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July 17, 2023
6 Min Read
A Freeman Thomas sketch of the original Audi TT concept car.Audi
When the Audi TT debuted as a production model in 1998, the automotive world was shocked that the company had been able to retain virtually all of the bold design of the original concept car.
That concept appeared at the 1995 Frankfurt Motor Show following a secretive development program for a design sketched by American designer Freeman Thomas. By the time that groundbreaking first-generation car ended its production run after the 2006 model year, Audi had sold more than 178,000 of the daringly designed coupes.
In recognition of the 25th anniversary of the TT going into production, Freeman Thomas visited Audi of America’s headquarters, where he spoke about the process of creating an iconic design.
Q: How did the TT come to be? How did actually the idea come to fruition?
Freeman Thomas: It happened about 29 years ago and I just finished the Concept One convertible and coupe, which became the new Beetle and I was asked to go over to (Audi’s headquarters in) Ingolstadt. I was actually under Audi at that time we did the Beetle under Audi and so my colleague J Mays wanted me to be his right hand in Ingolstadt as he took over his new job as the head of design for Audi.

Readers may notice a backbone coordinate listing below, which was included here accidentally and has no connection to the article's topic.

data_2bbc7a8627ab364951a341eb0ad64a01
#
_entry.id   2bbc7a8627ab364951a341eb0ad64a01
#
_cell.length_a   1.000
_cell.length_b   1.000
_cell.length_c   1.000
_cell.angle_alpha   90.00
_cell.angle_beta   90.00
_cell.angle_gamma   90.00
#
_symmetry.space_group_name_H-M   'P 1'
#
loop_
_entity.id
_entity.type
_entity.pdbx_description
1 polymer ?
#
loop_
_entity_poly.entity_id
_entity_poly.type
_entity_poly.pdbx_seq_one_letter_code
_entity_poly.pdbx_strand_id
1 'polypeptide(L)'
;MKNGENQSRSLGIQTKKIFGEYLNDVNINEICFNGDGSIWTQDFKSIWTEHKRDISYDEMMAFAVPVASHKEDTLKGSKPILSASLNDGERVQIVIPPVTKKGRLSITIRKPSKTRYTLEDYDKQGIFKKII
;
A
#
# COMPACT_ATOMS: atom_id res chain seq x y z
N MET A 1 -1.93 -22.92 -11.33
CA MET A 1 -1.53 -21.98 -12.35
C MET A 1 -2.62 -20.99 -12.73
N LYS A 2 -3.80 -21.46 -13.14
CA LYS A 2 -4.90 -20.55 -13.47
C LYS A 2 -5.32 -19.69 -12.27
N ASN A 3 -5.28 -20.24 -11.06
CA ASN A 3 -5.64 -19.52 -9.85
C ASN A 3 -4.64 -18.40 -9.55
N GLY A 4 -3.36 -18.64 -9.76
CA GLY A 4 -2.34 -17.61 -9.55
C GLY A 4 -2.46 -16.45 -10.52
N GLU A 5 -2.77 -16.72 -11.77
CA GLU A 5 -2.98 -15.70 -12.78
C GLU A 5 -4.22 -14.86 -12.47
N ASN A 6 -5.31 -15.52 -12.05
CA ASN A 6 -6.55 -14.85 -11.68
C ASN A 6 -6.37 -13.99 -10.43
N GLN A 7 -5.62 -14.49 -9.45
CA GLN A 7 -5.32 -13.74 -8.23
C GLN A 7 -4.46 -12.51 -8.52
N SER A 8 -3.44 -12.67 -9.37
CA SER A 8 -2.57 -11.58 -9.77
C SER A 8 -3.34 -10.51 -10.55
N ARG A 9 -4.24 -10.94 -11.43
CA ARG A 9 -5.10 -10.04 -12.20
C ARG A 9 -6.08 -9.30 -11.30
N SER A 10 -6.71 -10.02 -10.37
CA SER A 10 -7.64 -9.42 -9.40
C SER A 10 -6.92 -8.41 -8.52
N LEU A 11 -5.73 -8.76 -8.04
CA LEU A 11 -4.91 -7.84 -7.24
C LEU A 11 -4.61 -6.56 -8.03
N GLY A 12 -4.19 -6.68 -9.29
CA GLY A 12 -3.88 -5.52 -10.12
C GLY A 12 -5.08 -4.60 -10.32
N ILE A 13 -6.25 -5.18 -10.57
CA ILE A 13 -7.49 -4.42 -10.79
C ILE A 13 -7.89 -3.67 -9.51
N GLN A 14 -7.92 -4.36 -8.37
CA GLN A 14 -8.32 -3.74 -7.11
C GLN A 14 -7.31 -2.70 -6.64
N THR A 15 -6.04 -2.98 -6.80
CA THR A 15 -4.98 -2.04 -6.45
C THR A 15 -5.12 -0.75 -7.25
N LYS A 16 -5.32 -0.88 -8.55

J was known for doing the Avus. I was only there a couple of weeks and I was on my sketch board I did this little thumbnail sketch and he walked by and he said, “What's that?” I said it's just a little doodle. He asked, “Can I borrow this?” and I said “Absolutely.” He came back a couple of hours later and he said I shared this with the head of development of Audi at that time, this is 1994, around April or March.
He said, “He's smitten by this concept,” and he said “You're going to meet an engineer shortly and you're going to talk about this concept. But you can't do this concept in the studio. We're going set up a drawing table at your apartment and over the next couple weeks you're going to develop it.”
I started developing for the next two weeks and came up with what you know as the TT. Then they put me into another neighboring village called Geimersheim and they built out a loft for me. I chose two modelers to work with me and then we had another couple weeks to develop a scale model and that scale model was presented to Ferdinand Piech.
At that time it was still the spyder version of the car and right before the presentation to Piech, I did another little thumbnail sketch and it was of the coupe. So the meeting went on with Piech and Dr. [Ulrich] Hackenberg, and J Mays. I wasn't in the meeting. I had to stay outside, and Jay came to me afterward and he said Piech said, “I want a coupe. I was this coupe.” So from that point on we developed the models.
Q: What happened from the development of those concept models?
Freeman Thomas: We created the full-size model and we went in ‘95 to the Frankfurt Motor Show it was a complete surprise for everybody. The concept of the car, in my mind, was really to define Audi. You know, “TT” stood for “tradition” and “technology.” I borrowed the logo and the name from the NSU TT. I actually made that first TT logo myself and put it on the concept car.